AAPG ANNUAL CONFERENCE AND EXHIBITION
Making the Next Giant Leap in Geosciences
April 10-13, 2011, Houston, Texas, USA
The Role of Strain in Controlling Orientation of Natural Hydraulic Fractures in Gas Shales
(1) Penn State, University Park, PA.
Horizontal, bedding-parallel veins constitute the most common fracture type displayed in core and in borehole images from the Jurassic Haynesville gas shale of Louisiana. Vertical joints and veins are more common in both outcrops and core from the Middle Devonian Marcellus gas shale of the northern Appalachian Basin. Differences between the orientation of mesoscopic cracks populations in the Haynesville and Marcellus begs a hypothesis based on the premise that crack orientation is controlled by stress state with cracks propagate normal to the least effective stress at the time of propagation. This means that crack propagation in the Haynesville took place while the least effective stress was vertical whereas crack propagation in the Marcellus took place when the least effective stress was horizontal.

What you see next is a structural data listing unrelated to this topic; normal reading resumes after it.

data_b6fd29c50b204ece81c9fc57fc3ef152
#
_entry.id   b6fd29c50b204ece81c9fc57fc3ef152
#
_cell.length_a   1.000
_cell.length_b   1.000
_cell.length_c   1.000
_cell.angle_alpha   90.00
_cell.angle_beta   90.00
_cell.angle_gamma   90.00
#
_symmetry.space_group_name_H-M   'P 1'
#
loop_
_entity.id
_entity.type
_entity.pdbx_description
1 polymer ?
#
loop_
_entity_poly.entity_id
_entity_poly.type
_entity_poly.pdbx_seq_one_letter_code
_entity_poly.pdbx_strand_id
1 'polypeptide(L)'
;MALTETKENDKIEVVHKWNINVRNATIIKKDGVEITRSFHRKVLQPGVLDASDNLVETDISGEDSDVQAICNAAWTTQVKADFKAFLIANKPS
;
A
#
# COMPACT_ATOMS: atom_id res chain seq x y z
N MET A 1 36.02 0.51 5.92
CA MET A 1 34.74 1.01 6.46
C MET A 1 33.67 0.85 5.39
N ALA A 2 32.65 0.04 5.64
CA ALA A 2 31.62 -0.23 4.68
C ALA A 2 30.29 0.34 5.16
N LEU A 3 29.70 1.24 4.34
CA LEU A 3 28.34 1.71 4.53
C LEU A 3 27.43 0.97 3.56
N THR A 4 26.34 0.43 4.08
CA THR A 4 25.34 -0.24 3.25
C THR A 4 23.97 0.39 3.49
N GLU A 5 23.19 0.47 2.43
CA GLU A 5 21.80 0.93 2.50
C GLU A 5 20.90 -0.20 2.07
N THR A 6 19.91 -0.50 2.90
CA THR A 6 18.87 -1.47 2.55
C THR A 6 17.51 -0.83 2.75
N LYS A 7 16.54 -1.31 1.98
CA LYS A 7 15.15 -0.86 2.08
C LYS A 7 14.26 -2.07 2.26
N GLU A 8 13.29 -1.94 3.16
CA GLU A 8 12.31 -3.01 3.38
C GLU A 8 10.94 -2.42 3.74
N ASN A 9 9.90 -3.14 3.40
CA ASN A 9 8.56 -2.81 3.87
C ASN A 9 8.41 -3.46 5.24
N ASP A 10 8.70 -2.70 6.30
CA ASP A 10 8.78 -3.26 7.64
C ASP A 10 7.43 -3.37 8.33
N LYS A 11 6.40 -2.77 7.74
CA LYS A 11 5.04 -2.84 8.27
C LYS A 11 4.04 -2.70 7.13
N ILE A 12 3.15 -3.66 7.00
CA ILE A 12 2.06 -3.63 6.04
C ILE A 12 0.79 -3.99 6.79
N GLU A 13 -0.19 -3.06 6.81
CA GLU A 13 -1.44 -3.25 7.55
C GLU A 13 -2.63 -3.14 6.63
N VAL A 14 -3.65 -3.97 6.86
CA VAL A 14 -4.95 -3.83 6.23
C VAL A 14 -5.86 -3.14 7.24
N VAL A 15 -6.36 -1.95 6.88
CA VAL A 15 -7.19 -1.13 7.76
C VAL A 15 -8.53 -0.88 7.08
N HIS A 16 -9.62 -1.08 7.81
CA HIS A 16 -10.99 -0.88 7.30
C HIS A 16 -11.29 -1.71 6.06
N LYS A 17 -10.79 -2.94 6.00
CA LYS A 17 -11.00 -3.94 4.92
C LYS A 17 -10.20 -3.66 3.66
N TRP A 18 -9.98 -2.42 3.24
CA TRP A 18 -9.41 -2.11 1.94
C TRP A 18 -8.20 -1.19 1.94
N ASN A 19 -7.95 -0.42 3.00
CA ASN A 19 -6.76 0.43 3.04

One might presume that differences in tectonic history between the Haynesville and Marcellus were responsible for the difference in stress orientation. The Haynesville was deposited in a restricted basin on a passive margin. If there was any tectonic overprint, it was a subtle down-dip extension toward the Gulf of Mexico. The Marcellus deposited in an interior seaway that was later subject to a significant layer parallel shortening. In the Haynesville, down-dip extension might serve to relax a horizontal stress, thereby maintaining a stress state represented by normal faulting (Sv > Shmin = σ3). After deposition in the Devonian, the Marcellus was subject to foreland shortening during the Alleghanian orogeny, thereby being subject to a stress state represented by thrust faulting (Shmin > Sv = σ3). If crack propagation by hydraulic fracturing were active during these tectonic states, the Haynesville should have been populated with vertical cracks and the Marcellus should have been populated with vertical cracks. Because the opposite is true there must be another explanation for difference in predominate crack orientation in the Haynesville and Marcellus. The difference in maximum pore pressure gradient (0.95 psi/ft3 vs. 0.7 psi/ft3) might provide the clue. The interaction between pore pressure and stress is captured in a coupled behavior defined as poroelasticity. The hypothesis constructed in this paper is that poroelastic deformation coupled with strain (uniaxial vs. triaxial) is the root cause of a stress state for the Haynesville (Sv > Shmin = σ3) and Marcellus (Shmin > Sv = σ3).